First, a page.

- Kenya – general background, physical features, climate, history about its independence, population, Nairobi and then general life in Kenya.
And how do we actually use them as part of our home education? Well we tend to sit together on our couch and read through a page or two together, chat about it, and even work through the Your Turn Questions from the student book together (my 11 year old daughter and her younger eight year old brother). Then my daughter takes her workbook and goes and works through the questions in that by herself. For us that means we all cover the same topics, so we then tend to watch the same follow up documentaries and can chat about it together but it also means by daughter is getting some practice with answering written questions by herself. (When we started using the workbook she was nervous about creating her own diagrams for answers – now she is not concerned when she sees a create your own labelled diagram question – I think she just needed to work through a few for herself). We also don’t stick to the order, we do tend to jump around a bit. We have been working through the Rivers section but we happened to watch a documentary on Africa and then we jumped to the Biomes and physical features of Africa pages and read those. I think you could easily start at page 1 and work though the book in that order, or you could just take the topics in any order.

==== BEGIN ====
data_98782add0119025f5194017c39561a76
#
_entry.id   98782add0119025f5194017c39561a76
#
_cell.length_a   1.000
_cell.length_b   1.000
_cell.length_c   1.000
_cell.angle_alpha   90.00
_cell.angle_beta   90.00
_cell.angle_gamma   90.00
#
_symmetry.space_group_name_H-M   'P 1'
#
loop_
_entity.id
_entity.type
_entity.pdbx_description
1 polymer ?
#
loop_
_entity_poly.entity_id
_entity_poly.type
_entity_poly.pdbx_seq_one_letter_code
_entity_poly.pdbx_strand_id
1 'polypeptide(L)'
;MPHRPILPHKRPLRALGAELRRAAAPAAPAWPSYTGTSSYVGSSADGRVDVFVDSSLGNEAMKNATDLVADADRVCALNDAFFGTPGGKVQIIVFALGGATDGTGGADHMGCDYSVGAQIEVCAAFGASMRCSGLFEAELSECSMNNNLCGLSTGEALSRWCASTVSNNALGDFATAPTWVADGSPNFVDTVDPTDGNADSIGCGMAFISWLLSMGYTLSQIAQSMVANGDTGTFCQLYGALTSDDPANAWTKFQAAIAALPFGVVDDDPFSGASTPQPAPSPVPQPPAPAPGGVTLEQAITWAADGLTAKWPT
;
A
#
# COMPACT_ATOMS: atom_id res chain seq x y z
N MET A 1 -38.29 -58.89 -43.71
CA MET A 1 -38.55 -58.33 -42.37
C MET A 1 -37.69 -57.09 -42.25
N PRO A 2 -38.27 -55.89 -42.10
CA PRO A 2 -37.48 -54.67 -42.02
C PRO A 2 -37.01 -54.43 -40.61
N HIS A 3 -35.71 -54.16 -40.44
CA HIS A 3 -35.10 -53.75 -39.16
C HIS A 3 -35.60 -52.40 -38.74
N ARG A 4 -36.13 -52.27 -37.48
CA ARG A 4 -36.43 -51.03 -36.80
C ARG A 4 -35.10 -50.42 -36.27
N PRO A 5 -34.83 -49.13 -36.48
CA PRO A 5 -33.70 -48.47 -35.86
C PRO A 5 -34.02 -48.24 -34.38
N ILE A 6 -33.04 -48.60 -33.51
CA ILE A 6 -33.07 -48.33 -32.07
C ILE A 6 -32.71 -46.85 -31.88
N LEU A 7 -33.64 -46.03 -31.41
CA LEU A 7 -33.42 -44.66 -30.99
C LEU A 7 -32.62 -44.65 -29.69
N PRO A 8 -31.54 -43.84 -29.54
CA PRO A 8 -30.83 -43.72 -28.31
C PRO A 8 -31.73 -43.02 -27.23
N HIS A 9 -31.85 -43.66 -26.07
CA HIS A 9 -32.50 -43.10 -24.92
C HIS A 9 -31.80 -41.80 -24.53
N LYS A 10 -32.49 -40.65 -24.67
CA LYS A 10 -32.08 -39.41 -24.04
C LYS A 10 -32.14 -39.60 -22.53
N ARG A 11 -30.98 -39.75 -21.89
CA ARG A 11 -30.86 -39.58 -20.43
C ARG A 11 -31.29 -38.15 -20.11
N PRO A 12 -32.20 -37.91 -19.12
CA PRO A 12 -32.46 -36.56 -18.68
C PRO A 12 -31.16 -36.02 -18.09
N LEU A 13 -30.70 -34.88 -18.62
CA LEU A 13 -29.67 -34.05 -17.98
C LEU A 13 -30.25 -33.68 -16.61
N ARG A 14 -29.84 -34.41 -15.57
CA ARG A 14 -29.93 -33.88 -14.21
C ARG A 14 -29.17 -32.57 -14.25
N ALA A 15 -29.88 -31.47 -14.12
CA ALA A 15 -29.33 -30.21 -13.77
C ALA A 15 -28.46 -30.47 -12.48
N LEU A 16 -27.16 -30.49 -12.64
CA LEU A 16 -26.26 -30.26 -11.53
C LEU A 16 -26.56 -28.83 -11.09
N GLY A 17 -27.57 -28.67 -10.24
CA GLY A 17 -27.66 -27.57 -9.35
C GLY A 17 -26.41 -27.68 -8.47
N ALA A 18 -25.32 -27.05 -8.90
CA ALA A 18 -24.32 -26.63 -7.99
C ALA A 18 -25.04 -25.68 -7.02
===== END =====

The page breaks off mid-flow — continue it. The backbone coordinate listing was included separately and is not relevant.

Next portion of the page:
We really like this range for Geography, the format and style works well for us. I also think the addition of the workbook is really useful in that it gives extra examples and questions which means kids can practice to build up their confidence so “scary” questions are no longer scary.
You can buy these books directly from OUP or from Amazon (affiliate links below)
Admin – I approached Oxford and asked if we could review the Geog.1 student book.